The Federal Reserve hiked interest rates three times last year and more rate increases are expected this year. Still, 10-year Treasuries yield less than 2.7%, underscoring a nearly four-decade downtrend in U.S. borrowing costs. For its part, the S&P 500 yields an anemic 1.8%.
Those data points confirm that traditional options for income are likely to leave yield-hungry investors wanting more. Scores of exchange-traded funds (ETFs) can help investors shore up portfolio yield while increasing current and future income. Vanguard, the second-largest U.S. issuer of ETFs, offers some compelling income funds.
Vanguard’s income ETFs run the gamut from traditional dividend equity funds to basic bonds to more exotic fare, including international dividend stocks and even emerging markets debt.
Of course, many Vanguard dividend ETFs are among the least expensive in their respective categories, providing cost-conscious income investors with added ways to pinch pennies.
Vanguard ETFs: Vanguard Dividend Appreciation ETF (VIG)
Expense ratio: 0.08% annually, or $8 on a $10,000 investment.
SEC Yield: 1.8%
In terms of sheer size, the Vanguard Dividend Appreciation ETF (NYSEARCA:VIG) is the king of U.S. dividend ETFs, as this Vanguard ETF had $27.3 billion in assets under management at the end of 2017.
Two easily identifiable reasons highlight VIG’s popularity with income investors. First, this Vanguard fund charges just 0.08% per year, making it 92% cheaper than the average fees of competing strategies. Second, VIG mandates that member firms have dividend increase streaks of at least 10 years, which implies steady, dependable dividend growth over the long haul.
The rub with the dividend increase streak requirement is that it leaves VIG lightly allocated to tech stocks (just 9.6% of the ETF’s weight). Industrials account for over a third of this Vanguard ETF’s sector weight.
Vanguard ETFs: Vanguard High Dividend Yield ETF (VYM)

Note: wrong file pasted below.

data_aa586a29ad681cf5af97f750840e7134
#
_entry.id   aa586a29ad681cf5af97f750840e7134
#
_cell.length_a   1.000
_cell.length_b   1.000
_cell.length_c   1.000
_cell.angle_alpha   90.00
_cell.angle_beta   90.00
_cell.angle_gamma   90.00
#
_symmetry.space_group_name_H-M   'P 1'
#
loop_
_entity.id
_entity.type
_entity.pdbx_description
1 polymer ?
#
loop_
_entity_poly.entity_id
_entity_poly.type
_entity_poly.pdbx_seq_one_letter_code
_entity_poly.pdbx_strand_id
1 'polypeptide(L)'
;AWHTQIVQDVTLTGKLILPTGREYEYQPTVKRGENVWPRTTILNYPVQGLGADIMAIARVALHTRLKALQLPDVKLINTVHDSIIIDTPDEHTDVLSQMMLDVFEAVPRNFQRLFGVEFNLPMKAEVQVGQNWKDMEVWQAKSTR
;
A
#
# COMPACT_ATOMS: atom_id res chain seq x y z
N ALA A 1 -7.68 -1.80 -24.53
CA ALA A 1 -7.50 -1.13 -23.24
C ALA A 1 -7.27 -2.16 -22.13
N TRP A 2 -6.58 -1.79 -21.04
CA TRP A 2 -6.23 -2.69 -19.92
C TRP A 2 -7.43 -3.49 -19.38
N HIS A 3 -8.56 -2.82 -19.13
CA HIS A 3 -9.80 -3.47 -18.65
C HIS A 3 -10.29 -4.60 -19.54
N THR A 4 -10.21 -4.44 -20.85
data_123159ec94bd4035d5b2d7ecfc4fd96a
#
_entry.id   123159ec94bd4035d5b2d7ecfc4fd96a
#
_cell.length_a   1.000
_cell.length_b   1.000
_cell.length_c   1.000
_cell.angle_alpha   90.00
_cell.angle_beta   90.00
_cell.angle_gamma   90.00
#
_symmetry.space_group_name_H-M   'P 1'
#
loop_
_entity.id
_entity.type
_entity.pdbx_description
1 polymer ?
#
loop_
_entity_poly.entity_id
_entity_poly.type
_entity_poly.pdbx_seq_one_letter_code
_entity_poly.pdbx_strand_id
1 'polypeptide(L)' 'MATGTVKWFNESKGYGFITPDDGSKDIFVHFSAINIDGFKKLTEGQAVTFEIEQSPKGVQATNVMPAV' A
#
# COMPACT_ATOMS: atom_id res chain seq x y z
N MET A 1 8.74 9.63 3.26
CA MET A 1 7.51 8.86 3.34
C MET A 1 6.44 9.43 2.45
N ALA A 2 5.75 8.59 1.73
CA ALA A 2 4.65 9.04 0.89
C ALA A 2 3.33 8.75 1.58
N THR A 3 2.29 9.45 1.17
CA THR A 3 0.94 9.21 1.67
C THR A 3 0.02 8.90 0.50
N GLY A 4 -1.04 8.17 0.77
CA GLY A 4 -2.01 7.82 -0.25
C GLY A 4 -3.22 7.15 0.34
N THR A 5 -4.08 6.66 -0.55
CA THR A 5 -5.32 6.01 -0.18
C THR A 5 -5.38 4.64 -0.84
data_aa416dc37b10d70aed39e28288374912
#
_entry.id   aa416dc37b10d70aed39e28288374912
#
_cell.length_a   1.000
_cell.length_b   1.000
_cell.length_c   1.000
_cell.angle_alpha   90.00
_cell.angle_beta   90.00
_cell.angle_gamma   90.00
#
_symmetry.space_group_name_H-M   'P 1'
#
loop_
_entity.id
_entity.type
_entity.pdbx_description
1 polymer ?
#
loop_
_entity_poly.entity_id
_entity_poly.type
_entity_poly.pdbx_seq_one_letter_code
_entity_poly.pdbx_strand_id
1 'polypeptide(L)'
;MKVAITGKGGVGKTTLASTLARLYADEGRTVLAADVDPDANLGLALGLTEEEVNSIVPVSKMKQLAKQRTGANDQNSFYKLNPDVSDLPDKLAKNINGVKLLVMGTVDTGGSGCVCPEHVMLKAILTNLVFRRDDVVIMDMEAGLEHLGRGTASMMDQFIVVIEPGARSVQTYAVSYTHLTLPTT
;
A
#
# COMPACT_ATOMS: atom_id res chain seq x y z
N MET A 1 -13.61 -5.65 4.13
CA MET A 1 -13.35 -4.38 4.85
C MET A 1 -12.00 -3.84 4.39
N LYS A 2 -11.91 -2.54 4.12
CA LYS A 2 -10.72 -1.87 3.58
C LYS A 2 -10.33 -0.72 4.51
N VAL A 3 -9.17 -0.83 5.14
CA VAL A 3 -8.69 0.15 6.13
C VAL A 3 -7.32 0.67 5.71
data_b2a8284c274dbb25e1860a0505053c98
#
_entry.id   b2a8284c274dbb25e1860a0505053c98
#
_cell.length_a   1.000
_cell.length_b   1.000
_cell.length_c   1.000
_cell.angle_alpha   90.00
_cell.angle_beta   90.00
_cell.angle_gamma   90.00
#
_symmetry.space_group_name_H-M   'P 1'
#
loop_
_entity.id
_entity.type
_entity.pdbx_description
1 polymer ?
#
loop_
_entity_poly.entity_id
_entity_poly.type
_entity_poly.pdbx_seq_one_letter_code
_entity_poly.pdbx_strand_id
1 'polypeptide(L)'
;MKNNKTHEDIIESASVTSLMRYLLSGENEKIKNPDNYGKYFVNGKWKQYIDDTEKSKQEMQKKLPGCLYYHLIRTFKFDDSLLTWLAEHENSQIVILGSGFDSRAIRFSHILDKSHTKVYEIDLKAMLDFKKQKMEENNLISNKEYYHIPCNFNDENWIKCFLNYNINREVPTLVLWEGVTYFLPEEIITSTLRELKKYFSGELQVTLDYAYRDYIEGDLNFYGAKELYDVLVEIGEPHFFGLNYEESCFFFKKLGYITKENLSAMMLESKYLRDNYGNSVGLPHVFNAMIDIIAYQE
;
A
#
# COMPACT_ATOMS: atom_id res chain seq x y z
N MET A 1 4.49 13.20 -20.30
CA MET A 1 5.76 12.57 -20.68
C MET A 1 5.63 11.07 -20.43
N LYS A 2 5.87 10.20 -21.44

Expense ratio: 0.08%
SEC Yield: 2.4%
Like the aforementioned VIG, the Vanguard High Dividend Yield ETF (NYSEARCA:VYM) is one of the titans among U.S. dividend ETFs. $21.4 billion in assets under management confirms as much. VYM, which currently resides at record highs, is positioned as a high-yield dividend fund, but its trailing 12-month yield of 2.81% is not alarmingly high.
That is good news because while high dividend yields are seductive, they can also be warnings signs about shaky corporate financials or looming negative dividend actions. Additionally, VYM is lightly allocated to traditional high-yield sectors.
For example, telecom and utilities stocks combine for just 12.3% of this Vanguard ETF’s weight, well below the 15.6% allocated to technology stocks. Said another way, VYM’s weight to Microsoft Corporation (NASDAQ:MSFT) is triple its weight to Verizon Communications Inc. (NYSE:VZ).
Vanguard ETFs: Vanguard Emerging Markets Government Bond ETF (VWOB)
Expense Ratio: 0.32%
SEC Yield: 4.1%
Emerging markets bonds can be a tricky asset class to navigate, which is probably one reason why investors often turn to funds rather than attempting to pick individual issues. The Vanguard Emerging Markets Government Bond ETF (NASDAQ:VWOB) compensates investors for the risks associated with emerging markets debt as highlighted by a yield of over 4%.